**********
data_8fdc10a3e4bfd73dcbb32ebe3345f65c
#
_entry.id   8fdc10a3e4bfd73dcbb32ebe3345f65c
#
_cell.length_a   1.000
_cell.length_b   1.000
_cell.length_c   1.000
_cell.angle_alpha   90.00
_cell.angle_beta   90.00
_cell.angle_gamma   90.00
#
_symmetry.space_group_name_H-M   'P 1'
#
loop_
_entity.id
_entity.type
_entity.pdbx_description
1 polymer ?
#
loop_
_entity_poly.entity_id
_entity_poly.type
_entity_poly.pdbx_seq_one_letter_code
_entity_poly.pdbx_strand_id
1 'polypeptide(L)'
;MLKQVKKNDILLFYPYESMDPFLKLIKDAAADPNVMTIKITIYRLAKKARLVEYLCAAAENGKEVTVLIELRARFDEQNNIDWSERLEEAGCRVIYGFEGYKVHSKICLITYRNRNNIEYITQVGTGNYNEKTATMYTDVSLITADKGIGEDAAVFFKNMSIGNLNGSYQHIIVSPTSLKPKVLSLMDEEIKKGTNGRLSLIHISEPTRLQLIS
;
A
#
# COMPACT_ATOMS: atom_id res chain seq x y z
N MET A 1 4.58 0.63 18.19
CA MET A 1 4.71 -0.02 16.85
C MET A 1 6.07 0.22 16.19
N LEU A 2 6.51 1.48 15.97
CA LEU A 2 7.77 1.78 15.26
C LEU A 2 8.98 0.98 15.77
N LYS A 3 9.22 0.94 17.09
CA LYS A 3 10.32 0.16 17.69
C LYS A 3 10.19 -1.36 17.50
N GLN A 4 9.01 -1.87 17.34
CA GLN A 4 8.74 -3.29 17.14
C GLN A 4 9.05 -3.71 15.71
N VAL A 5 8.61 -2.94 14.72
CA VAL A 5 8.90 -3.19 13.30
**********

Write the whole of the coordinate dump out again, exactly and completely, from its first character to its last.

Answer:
data_8fdc10a3e4bfd73dcbb32ebe3345f65c
#
_entry.id   8fdc10a3e4bfd73dcbb32ebe3345f65c
#
_cell.length_a   1.000
_cell.length_b   1.000
_cell.length_c   1.000
_cell.angle_alpha   90.00
_cell.angle_beta   90.00
_cell.angle_gamma   90.00
#
_symmetry.space_group_name_H-M   'P 1'
#
loop_
_entity.id
_entity.type
_entity.pdbx_description
1 polymer ?
#
loop_
_entity_poly.entity_id
_entity_poly.type
_entity_poly.pdbx_seq_one_letter_code
_entity_poly.pdbx_strand_id
1 'polypeptide(L)'
;MLKQVKKNDILLFYPYESMDPFLKLIKDAAADPNVMTIKITIYRLAKKARLVEYLCAAAENGKEVTVLIELRARFDEQNNIDWSERLEEAGCRVIYGFEGYKVHSKICLITYRNRNNIEYITQVGTGNYNEKTATMYTDVSLITADKGIGEDAAVFFKNMSIGNLNGSYQHIIVSPTSLKPKVLSLMDEEIKKGTNGRLSLIHISEPTRLQLIS
;
A
#
# COMPACT_ATOMS: atom_id res chain seq x y z
N MET A 1 4.58 0.63 18.19
CA MET A 1 4.71 -0.02 16.85
C MET A 1 6.07 0.22 16.19
N LEU A 2 6.51 1.48 15.97
CA LEU A 2 7.77 1.78 15.26
C LEU A 2 8.98 0.98 15.77
N LYS A 3 9.22 0.94 17.09
CA LYS A 3 10.32 0.16 17.69
C LYS A 3 10.19 -1.36 17.50
N GLN A 4 9.01 -1.87 17.34
CA GLN A 4 8.74 -3.29 17.14
C GLN A 4 9.05 -3.71 15.71
N VAL A 5 8.61 -2.94 14.72
CA VAL A 5 8.90 -3.19 13.30